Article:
Dealing with property damage of any kind is a hassle. But it’s even more of a headache when it occurs due to criminal behavior.
Although criminal damage to property is frustrating, you must remain level-headed. That’s the only way to ensure that justice is served and your property is repaired.
Are you wondering how to deal with criminal property damage? If you are, we’ll give you the answers in the content below.
How to Classify Criminal Property Damage
Criminal damage to property is classified in many ways. Even if a person’s act is seemingly harmless, it could have serious repercussions. Here are the following ways in which criminal property damage takes place:
- Damaging the property by fire or explosion through acting irresponsibly
- Knowingly and willingly causing damage to another person’s property
- Intentionally starting a fire on a person’s property
- Injuring a pet that belongs to another person
- Damaging property with the intentions of collecting insurance
In severe situations—like committing arson—there are serious repercussions. The responsible party could face up to 20 years in prison and fines of up to $50,000
There are other categories of malicious damage that are also considered an illegal offense, such as:
- Egging another person’s house or car
- Spray painting someone’s property with the intention of defacing it
- Slashing someone’s tires
- Causing damage using hands or feet
- Keying a person’s car
- Turning wheelies in someone’s yard in an attempt to ruin their lawn
Some of the damages listed above are sometimes considered playful or a joke. However, if the property owner feels threatened or discriminated against in any way, they can press charges. The severity of the charges are determined by the amount of property damage and whether it’s a person’s first offense.
If the negligent party causes at least $300 worth of damage to a school or church, they could face two to five years in prison. They may also receive a fine of up to $25,000.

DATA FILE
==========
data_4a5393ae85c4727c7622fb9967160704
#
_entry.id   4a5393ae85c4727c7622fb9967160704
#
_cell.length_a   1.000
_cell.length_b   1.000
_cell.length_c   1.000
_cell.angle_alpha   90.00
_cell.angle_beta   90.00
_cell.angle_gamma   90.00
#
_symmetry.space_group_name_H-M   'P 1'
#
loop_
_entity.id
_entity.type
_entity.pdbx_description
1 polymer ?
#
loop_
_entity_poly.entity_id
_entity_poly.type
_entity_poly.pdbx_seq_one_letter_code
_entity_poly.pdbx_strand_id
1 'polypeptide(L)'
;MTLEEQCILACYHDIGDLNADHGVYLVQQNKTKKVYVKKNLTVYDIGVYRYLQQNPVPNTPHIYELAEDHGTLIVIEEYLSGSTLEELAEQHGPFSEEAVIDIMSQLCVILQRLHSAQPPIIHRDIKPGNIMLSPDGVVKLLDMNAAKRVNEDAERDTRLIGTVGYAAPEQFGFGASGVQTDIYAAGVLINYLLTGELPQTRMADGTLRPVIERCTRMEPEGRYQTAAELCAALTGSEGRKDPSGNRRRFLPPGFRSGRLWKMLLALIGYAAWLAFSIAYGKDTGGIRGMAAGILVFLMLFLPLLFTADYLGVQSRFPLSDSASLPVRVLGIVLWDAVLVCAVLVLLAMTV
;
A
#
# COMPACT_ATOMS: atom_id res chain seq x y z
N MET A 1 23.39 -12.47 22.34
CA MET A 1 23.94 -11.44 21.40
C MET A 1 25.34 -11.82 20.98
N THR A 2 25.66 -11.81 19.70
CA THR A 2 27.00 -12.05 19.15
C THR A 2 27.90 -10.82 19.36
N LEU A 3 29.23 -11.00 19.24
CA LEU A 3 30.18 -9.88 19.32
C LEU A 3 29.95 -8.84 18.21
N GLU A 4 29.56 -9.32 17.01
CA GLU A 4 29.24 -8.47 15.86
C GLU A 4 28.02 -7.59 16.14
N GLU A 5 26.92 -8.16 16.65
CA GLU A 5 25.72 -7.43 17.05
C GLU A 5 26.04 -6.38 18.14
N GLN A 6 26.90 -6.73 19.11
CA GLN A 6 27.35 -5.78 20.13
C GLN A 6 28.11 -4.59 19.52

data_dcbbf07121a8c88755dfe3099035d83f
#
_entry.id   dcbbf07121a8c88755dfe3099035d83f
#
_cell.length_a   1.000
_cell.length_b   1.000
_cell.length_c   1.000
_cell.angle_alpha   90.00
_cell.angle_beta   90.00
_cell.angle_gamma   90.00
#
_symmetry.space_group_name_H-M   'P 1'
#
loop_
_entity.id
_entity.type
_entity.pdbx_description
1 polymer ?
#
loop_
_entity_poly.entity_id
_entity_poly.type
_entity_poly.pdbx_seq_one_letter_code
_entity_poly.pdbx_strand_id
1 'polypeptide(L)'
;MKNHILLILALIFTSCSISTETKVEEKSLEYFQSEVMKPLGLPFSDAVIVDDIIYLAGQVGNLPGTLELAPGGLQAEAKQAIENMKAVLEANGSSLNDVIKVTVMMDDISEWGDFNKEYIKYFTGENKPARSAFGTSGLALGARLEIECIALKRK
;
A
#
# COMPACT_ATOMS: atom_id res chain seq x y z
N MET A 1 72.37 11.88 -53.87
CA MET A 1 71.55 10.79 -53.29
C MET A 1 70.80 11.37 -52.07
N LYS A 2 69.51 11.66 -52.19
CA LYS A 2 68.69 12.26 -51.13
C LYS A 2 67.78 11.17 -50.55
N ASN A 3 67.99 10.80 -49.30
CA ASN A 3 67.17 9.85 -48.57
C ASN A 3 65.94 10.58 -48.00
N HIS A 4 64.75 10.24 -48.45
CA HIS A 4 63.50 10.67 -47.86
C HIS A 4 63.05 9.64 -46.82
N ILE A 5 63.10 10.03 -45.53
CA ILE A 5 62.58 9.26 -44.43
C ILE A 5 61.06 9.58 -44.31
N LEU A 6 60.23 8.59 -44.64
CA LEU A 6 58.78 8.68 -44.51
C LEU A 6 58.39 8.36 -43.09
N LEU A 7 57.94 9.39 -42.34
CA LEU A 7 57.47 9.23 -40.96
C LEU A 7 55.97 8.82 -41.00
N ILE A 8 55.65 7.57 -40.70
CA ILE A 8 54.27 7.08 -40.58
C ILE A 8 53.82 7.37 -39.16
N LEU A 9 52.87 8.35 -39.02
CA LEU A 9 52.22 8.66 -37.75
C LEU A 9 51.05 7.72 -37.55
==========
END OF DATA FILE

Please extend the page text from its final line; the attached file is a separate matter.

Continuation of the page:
Criminal Damage to Property: What to Do Next
If you are the victim of criminal property damage, there are some immediate steps that you should take to rectify the situation. Here’s what you should do:
File a Police Report
One of the first steps you should take after someone has intentionally ruined your property is to file a police report. Unless you sense immediate danger, reach out to your local non-emergency police line to report the matter.
By doing so, you can jumpstart an investigation into who might have done damage to your property.
Also, if you know who did it or you have an idea of who it might be, let the police officers know. That way, they can narrow down a suspect list and go get the responsible party.
In serious situations, you have no choice of whether or not you wish to press charges. For instance, if someone willingly sets your home on fire, if the police catch them, they will be arrested.
On the other hand, in situations like spray painting and egging cars, things are a bit more relaxed. Your local law enforcement officers might give you the option of whether or not to press charges. If it was a couple of teenagers who did it, they may only receive a slap on the wrist.
These days, home cameras are the norm. If you have a security camera that caught the criminal in the act, show it to the police. By doing so, it’ll drastically decrease the amount of time required to catch the culprit.
File a Claim With Your Insurance
The next logical step is to file a claim with your insurance. Most insurance companies —especially home insurance companies—will cover property damage.
For example, if someone threw a brick through your front window, you can file a claim to have it replaced. By filing an insurance claim, you can shield yourself from paying out of pocket for another person’s behavior.
It’s in your best interest to take pictures of all of the damage done to your property. Photos help to tell the story of what happened and show the extent of the damage.
Taking pictures of the scene not only helps the police officers, but it can also aid with your insurance claim. By documenting the severity of the damage, your insurance provider can make a better estimate of how much money to give you for your claim.
Seek Legal Counsel
In addition to the tips above, you also want to seek legal counsel. In certain situations, it may be in your best interest to hire an attorney. In circumstances where you may not get complete cooperation from law enforcement, an attorney can help you out.
Let’s say, you and your neighbor have a dispute and they do something malicious to damage your property; you may have the right to sue them. Their act might not be serious enough for them to get jail time. However, that doesn’t mean that you don’t have rights as a property owner to take legal action against them.
Follow the highlighted link to learn more info about property damage.
Correcting Criminal Damage to Property
If someone violates you by destroying your property, it’ll temporarily cause problems. However, if you follow the suggestions above, things will go a lot smoother.
It’s not fair, nor is it fun to go through something so horrific. But thankfully, there is protection in place for victims of criminal damage to property.
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